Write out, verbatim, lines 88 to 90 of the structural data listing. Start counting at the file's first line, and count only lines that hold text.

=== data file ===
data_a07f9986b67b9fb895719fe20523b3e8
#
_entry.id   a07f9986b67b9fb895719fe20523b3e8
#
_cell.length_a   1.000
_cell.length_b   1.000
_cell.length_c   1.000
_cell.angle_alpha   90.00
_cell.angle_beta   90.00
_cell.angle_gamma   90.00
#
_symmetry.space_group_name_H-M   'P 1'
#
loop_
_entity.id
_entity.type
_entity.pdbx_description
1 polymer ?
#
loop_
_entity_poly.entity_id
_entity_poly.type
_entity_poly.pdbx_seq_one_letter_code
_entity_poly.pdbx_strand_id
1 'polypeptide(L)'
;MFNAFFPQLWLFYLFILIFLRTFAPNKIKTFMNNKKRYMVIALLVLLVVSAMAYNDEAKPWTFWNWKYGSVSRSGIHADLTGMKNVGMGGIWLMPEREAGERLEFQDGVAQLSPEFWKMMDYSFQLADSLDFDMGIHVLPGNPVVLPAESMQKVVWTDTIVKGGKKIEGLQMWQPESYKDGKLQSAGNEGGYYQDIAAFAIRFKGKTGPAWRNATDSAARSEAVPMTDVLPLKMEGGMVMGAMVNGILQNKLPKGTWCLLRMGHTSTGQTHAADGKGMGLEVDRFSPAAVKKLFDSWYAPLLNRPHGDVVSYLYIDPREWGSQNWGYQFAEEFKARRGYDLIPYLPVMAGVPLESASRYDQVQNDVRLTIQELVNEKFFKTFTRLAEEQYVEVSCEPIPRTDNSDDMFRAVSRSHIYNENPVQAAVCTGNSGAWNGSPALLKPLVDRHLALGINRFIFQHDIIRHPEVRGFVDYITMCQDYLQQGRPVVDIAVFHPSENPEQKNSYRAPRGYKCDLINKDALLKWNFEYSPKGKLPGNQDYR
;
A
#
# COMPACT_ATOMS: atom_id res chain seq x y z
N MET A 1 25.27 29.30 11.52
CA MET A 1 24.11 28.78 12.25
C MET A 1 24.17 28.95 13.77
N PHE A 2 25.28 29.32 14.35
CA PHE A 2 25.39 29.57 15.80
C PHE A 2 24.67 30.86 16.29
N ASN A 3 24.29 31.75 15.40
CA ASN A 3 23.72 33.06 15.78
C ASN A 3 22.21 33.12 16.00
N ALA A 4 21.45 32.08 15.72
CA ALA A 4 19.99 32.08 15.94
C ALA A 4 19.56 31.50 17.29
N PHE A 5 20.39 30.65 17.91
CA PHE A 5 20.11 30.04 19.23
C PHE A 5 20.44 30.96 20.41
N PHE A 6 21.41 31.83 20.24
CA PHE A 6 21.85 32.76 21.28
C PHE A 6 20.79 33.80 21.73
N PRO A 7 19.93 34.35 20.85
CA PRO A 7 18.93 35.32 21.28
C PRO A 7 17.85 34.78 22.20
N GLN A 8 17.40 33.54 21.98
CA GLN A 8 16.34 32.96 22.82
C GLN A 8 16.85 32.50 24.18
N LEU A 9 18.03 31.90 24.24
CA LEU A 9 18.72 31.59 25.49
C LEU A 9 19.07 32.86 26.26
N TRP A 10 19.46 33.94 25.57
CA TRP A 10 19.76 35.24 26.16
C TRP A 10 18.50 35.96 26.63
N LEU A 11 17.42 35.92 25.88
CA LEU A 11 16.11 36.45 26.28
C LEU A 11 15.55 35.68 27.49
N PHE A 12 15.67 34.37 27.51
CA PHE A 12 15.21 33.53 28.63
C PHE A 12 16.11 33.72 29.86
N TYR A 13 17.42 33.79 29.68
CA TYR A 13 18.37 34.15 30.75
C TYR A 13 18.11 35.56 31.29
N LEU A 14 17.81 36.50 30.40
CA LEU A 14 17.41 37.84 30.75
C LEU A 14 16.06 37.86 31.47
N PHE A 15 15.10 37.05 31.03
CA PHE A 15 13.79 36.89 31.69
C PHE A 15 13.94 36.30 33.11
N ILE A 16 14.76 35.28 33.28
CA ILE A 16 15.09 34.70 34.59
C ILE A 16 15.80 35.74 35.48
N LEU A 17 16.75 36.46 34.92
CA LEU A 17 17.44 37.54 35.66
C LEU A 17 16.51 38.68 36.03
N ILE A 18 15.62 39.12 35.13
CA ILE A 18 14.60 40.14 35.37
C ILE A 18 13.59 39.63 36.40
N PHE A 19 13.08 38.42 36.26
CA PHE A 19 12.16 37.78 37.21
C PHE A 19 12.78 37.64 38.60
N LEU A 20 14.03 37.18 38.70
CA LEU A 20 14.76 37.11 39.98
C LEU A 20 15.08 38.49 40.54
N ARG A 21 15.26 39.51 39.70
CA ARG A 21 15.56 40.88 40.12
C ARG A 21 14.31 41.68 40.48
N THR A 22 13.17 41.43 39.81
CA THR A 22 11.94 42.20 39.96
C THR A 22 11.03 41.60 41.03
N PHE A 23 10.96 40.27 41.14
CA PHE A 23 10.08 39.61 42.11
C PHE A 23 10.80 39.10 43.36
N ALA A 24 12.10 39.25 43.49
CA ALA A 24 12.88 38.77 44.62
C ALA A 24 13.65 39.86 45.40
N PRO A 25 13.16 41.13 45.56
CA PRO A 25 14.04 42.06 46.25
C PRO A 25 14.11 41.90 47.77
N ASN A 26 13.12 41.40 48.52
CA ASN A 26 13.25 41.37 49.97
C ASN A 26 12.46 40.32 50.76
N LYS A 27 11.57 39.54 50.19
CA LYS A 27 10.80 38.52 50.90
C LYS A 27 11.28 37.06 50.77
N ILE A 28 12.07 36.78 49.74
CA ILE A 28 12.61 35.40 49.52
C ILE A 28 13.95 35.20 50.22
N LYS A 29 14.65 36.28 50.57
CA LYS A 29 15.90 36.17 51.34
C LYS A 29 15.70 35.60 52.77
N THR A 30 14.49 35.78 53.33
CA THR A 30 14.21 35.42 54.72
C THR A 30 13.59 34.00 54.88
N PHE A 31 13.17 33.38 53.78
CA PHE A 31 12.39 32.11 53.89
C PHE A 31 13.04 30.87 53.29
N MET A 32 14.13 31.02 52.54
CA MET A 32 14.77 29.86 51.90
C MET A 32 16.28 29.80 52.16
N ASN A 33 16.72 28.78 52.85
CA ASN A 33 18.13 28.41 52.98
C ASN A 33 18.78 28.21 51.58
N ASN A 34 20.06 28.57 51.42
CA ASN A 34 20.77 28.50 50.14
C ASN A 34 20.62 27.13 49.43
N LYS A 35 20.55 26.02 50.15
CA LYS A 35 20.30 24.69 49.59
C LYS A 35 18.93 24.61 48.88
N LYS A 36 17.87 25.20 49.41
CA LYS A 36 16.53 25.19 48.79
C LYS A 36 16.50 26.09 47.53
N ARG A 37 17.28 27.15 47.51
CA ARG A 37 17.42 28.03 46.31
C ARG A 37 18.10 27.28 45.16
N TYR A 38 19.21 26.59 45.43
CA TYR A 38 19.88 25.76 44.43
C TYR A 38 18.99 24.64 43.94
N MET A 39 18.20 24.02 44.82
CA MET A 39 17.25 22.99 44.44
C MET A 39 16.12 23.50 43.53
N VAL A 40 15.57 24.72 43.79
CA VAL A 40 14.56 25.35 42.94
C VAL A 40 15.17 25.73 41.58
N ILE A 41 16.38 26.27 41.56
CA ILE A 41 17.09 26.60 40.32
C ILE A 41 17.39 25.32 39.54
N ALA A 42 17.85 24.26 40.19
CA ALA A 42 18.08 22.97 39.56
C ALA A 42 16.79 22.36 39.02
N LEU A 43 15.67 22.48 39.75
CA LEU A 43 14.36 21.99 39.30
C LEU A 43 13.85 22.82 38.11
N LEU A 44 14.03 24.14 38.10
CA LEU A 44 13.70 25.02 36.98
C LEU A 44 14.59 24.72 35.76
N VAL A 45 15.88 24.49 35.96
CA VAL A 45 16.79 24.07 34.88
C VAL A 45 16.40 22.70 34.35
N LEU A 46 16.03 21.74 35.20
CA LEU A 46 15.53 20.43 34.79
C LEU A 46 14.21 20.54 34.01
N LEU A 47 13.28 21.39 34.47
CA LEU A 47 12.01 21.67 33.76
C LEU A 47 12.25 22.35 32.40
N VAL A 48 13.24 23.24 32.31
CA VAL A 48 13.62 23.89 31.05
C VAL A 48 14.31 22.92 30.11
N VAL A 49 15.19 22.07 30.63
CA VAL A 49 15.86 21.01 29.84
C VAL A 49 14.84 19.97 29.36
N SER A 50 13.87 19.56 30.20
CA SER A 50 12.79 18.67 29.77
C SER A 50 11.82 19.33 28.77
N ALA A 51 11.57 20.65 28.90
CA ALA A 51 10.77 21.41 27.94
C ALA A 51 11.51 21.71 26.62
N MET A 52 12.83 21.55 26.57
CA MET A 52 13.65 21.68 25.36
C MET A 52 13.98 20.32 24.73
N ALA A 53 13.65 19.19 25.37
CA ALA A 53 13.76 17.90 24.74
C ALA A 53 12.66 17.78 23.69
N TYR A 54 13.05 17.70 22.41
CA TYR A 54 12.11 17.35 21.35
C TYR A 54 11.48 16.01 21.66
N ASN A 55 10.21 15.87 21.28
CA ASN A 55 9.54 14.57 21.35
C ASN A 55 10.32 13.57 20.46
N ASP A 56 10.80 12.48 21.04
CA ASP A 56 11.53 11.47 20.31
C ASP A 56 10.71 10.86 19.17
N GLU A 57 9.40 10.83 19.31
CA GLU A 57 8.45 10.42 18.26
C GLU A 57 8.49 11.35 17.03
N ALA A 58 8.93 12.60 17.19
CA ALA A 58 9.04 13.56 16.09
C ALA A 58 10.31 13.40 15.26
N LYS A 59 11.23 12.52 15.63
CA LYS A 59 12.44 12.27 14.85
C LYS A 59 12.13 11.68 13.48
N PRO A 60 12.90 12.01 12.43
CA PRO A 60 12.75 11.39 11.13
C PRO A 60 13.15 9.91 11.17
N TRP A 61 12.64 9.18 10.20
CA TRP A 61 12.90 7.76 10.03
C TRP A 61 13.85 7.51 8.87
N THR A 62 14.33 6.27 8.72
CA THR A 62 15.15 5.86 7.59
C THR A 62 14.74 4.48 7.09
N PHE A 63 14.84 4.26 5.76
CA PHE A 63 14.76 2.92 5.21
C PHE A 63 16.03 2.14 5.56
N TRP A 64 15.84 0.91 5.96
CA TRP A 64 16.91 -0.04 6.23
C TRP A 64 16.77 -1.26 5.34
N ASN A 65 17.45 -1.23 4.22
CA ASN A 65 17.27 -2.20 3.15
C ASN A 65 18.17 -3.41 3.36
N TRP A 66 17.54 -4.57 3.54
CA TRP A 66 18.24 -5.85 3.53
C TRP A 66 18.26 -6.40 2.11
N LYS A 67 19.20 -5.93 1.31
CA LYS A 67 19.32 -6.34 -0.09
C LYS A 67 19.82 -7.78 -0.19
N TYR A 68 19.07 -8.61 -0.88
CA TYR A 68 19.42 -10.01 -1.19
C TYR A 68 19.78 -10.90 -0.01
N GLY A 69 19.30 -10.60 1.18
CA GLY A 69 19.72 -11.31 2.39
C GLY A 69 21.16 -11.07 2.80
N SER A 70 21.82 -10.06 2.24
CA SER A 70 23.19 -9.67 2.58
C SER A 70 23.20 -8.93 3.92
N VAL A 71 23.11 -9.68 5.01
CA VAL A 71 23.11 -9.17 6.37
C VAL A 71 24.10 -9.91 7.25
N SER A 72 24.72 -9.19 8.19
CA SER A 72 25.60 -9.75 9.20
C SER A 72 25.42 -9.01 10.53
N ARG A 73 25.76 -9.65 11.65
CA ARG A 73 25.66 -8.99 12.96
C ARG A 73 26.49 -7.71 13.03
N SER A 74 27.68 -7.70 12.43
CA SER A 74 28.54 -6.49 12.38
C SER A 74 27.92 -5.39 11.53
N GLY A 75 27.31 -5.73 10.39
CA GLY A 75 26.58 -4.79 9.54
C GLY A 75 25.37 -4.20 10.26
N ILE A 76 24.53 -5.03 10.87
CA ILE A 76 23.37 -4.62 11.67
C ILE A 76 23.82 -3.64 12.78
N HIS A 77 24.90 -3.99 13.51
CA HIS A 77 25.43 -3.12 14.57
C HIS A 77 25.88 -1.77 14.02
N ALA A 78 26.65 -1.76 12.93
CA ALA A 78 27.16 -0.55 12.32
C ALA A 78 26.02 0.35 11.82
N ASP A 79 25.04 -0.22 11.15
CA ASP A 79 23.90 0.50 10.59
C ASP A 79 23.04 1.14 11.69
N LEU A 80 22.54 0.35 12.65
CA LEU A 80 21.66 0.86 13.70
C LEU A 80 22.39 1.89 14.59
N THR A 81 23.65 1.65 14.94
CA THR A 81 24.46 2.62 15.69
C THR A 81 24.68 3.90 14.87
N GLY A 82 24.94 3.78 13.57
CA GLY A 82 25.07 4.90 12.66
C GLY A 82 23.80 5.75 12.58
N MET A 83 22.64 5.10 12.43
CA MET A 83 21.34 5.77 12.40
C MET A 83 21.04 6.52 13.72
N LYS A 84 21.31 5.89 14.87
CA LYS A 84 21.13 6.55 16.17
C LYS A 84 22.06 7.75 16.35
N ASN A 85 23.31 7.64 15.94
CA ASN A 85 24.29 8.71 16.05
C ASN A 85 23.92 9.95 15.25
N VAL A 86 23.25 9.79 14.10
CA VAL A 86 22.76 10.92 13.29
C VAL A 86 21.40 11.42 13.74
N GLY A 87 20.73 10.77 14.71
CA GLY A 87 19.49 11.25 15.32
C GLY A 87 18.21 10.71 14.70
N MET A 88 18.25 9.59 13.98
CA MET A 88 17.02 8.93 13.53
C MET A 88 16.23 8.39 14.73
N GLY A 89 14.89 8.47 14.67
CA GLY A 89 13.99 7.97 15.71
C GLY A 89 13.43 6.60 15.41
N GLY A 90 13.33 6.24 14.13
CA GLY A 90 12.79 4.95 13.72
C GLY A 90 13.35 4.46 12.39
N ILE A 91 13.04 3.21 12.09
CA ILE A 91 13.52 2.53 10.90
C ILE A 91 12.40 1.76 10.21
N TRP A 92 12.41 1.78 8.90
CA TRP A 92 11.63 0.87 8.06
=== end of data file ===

N LEU A 20 14.03 37.18 38.70
CA LEU A 20 14.76 37.11 39.98
C LEU A 20 15.08 38.49 40.54